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MARKER DATABASE
“Bite-Size Bits of Local, National, and Global History”
“Bite-Size Bits of Local, National, and Global History”
New Orleans in Orleans Parish, Louisiana — The American South (West South Central)
 

Work Begins on New Orleans, Spring 1718

 
 
Work Begins on New Orleans Marker image. Click for full size.
By Cosmos Mariner, May 10, 2018
1. Work Begins on New Orleans Marker
Inscription.
In this vicinity during March-April 1718, French colonists under the command of Jean-Baptiste Le Moyne, sieur de Bienville, first cleared vegetation for the establishment of La Nouvelle Orleans. Bienville, who had first sailed by here in 1699, selected this site for its strategic position on an elevated crescent accessible via both the Mississippi River and a portage to Bayou St. John and Lake Pontchartrain. "We are working at present on the establishment of New Orleans thirty leagues above the entrance to the Mississippi," wrote Bienville to his superiors in Paris, France, on June 12, 1718.

Placed in recognition of the 300th Anniversary of the
founding of New Orleans
By Mayor Mitchell J. Landrieu, April 2018.

 
Erected 2018 by City of New Orleans, Louisiana.
 
Location. 29° 57.347′ N, 90° 3.809′ W. Marker is in New Orleans, Louisiana, in Orleans Parish. Marker is at the intersection of Decatur Street and Toulouse Street, on the right when traveling north on Decatur Street. Touch for map. Marker is at or near this postal address: 500 Decatur Street, New Orleans LA 70130, United States of America.
 
Other nearby markers. At least 8 other markers are within walking distance of this marker. Jean Adrien Delpit House (about 400
Work Begins on New Orleans Marker (<i>wide view; looking south along Toulouse Street</i>) image. Click for full size.
By Cosmos Mariner, May 10, 2018
2. Work Begins on New Orleans Marker (wide view; looking south along Toulouse Street)
feet away, measured in a direct line); Louis J. Dufilho (about 500 feet away); The Steamer New Orleans (about 500 feet away); Woldenberg Riverfront Park (about 500 feet away); Bosque House (about 500 feet away); Importer's Bonded Warehouses - Henry Howard, Architect (about 500 feet away); Literary Landmark (about 500 feet away); Transatlantic Slave Trade to Louisiana (about 500 feet away). Touch for a list and map of all markers in New Orleans.
 
Also see . . .
1. Jean-Baptiste Le Moyne de Bienville. In 1716, Bienville led a campaign against the Natchez Indians. Two years later he founded the settlement of New Orleans on the Mississippi River, and four years later he made that city the new capital of the colony. When the Company of the Indies, which had been financing Louisiana, became unable to continue its support, Bienville’s enemies succeeded in having him recalled to France and dismissed as commandant. He returned as governor in 1733, however, after the colony came under royal control. His final term, which lasted for a decade, was marked by intermittent Indian wars. He voluntarily resigned the governorship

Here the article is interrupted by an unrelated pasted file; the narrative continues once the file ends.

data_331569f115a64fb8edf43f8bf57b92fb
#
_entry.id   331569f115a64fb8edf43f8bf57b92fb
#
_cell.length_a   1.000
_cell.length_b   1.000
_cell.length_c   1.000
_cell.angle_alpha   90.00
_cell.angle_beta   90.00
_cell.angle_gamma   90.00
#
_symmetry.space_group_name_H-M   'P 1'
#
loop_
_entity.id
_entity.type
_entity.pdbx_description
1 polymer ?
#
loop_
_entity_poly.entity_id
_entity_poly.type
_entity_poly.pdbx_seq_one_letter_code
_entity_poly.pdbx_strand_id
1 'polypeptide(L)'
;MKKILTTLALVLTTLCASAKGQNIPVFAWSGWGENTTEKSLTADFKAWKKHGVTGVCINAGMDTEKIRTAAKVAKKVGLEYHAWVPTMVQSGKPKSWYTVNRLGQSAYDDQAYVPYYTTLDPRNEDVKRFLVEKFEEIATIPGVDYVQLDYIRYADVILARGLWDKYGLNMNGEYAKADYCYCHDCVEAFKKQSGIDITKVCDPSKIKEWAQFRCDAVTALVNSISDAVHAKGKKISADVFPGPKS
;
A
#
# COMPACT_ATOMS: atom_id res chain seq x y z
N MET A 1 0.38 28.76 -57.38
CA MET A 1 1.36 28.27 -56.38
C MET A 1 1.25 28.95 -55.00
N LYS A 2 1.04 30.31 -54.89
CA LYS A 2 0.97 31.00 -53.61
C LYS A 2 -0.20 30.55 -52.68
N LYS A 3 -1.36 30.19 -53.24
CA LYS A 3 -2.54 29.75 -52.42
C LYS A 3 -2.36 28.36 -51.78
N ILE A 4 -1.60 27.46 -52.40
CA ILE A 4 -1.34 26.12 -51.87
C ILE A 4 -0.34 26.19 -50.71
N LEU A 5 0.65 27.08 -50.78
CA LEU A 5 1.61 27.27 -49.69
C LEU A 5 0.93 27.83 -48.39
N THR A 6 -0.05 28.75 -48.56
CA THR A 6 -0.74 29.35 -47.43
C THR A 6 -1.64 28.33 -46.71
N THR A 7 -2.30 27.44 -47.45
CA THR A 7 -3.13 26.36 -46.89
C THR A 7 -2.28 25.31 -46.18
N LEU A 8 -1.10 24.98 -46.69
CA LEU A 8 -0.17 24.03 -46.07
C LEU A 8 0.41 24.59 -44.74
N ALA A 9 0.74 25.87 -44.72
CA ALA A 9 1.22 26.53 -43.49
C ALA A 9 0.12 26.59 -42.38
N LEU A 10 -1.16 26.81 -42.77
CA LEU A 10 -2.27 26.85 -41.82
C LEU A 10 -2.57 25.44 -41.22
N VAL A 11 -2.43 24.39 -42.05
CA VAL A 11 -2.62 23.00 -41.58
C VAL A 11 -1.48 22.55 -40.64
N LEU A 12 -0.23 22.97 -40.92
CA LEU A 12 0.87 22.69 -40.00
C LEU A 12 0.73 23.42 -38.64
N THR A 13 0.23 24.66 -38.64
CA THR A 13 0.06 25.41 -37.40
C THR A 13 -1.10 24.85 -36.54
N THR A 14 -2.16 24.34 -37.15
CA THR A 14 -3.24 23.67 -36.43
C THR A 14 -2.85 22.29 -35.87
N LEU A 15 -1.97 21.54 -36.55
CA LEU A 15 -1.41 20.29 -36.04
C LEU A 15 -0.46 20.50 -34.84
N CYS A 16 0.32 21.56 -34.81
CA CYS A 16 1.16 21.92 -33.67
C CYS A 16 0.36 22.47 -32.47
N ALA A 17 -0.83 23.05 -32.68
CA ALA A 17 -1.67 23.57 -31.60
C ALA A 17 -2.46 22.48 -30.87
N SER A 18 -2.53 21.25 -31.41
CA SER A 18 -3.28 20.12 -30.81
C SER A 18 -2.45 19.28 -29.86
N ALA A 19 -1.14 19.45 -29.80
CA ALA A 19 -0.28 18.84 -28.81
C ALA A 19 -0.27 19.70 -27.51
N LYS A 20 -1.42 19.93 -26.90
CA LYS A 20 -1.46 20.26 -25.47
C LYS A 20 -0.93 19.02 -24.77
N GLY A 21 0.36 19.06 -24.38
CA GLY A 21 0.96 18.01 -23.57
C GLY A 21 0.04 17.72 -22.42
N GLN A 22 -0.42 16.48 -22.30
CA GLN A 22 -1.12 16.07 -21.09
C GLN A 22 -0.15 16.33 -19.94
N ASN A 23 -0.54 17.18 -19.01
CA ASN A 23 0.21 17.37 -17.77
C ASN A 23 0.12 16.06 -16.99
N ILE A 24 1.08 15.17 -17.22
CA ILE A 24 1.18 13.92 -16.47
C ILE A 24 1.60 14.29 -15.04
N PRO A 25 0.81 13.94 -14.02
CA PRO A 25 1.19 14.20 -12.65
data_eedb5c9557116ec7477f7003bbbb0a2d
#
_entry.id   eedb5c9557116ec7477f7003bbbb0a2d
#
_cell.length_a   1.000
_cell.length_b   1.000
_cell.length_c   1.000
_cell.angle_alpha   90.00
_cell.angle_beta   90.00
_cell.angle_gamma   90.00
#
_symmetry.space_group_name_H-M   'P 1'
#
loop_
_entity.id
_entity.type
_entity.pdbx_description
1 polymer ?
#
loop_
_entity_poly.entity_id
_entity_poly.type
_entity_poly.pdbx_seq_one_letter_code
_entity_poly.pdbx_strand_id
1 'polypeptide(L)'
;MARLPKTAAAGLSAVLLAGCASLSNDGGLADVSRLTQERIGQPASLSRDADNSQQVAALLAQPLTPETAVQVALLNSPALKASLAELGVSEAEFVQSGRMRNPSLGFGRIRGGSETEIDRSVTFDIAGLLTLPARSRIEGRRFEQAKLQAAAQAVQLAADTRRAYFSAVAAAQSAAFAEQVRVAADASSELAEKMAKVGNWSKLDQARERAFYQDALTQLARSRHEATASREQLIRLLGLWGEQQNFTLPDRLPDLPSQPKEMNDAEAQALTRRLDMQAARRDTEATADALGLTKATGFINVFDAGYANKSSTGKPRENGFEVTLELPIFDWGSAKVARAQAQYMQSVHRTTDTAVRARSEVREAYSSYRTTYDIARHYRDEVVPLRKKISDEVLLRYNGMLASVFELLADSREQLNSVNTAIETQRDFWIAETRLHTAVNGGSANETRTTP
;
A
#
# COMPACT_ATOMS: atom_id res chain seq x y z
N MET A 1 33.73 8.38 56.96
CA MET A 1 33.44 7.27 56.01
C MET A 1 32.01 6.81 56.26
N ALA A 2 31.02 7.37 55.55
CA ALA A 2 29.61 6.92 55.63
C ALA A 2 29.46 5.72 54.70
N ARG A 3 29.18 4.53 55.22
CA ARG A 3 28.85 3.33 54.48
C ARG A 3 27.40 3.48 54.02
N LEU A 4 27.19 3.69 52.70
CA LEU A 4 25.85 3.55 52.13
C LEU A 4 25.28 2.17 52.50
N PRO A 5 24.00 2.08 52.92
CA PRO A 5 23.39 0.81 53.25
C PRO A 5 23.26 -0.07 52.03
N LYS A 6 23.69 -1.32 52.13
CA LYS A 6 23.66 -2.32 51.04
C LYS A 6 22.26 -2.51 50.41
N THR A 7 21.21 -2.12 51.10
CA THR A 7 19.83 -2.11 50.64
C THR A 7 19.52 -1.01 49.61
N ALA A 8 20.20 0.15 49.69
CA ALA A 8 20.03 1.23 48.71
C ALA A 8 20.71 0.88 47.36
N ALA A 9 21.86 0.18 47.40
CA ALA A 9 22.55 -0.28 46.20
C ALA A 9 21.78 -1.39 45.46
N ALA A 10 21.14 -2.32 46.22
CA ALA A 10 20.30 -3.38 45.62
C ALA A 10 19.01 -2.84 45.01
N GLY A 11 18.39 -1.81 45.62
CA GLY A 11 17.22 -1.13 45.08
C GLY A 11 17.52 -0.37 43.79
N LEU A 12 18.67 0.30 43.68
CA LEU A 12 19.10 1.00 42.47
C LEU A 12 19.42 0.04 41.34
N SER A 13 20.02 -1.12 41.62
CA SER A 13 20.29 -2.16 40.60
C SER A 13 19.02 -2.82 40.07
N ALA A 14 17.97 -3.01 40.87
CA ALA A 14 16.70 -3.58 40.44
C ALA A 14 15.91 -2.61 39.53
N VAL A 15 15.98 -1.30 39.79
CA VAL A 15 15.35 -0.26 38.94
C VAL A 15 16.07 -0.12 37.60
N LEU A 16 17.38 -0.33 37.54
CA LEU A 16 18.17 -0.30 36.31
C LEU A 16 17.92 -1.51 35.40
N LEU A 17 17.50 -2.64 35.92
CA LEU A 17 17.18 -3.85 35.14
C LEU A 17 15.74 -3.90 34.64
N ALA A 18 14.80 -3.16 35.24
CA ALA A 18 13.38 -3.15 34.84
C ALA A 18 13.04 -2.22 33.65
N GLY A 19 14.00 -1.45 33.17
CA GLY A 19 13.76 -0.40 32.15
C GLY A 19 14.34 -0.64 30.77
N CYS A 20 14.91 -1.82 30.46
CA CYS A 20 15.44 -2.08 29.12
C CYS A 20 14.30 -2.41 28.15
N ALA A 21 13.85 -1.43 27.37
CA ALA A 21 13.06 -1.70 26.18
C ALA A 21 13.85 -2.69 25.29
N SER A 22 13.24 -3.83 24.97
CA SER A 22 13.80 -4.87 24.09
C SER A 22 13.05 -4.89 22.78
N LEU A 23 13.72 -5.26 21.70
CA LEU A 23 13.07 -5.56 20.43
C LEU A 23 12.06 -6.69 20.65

Cafe Maspero, Decatur & Toulouse Streets (<i>across intersection from marker</i>) image. Click for full size.
By Cosmos Mariner, May 10, 2018
3. Cafe Maspero, Decatur & Toulouse Streets (across intersection from marker)
in May 1743 and retired to Paris. (Submitted on May 11, 2018, by Cosmos Mariner of Cape Canaveral, Florida.) 

2. Founding of New Orleans. La Nouvelle-Orléans (New Orleans) was founded May 7, 1718, by the French Mississippi Company, under the direction of French Louisiana Governor Jean-Baptiste Le Moyne de Bienville, on land inhabited by the Chitimacha. The same year a hurricane destroyed most of the new city, which was rebuilt in the grid pattern of today’s French Quarter and streets were named after lesser royalty in the Duke’s court. Then in 1722, New Orleans was made Louisiana’s capital. Biloxi had originally been the capital. (Submitted on May 11, 2018, by Cosmos Mariner of Cape Canaveral, Florida.) 

3. French History in New Orleans. Two French engineers laid out the first 66 squares of a walled village, what later would be known as the French Quarter or the Vieux Carré (Old City). Streets were named after lesser royalty in the Duke’s court. Indian hunters, German farmers, and trappers traded their goods in a clearing where the French Market stands today. (Submitted on May 11, 2018, by Cosmos Mariner of Cape Canaveral, Florida.) 
 
Categories. Colonial EraExplorationSettlements & Settlers
 
New Orleans Seafood & Hamburger, Decatur & Toulouse Streets (<i>across intersection from marker</i>) image. Click for full size.
By Cosmos Mariner, May 10, 2018
4. New Orleans Seafood & Hamburger, Decatur & Toulouse Streets (across intersection from marker)
Cafe Beignet, Decatur & Toulouse Streets (<i>across Toulouse Street from marker</i>) image. Click for full size.
By Cosmos Mariner, May 10, 2018
5. Cafe Beignet, Decatur & Toulouse Streets (across Toulouse Street from marker)
 
 
Credits. This page was last revised on May 11, 2018. This page originally submitted on May 11, 2018, by Cosmos Mariner of Cape Canaveral, Florida. This page has been viewed 97 times since then. Photos:   1, 2, 3, 4, 5. submitted on May 11, 2018, by Cosmos Mariner of Cape Canaveral, Florida. • Bernard Fisher was the editor who published this page.
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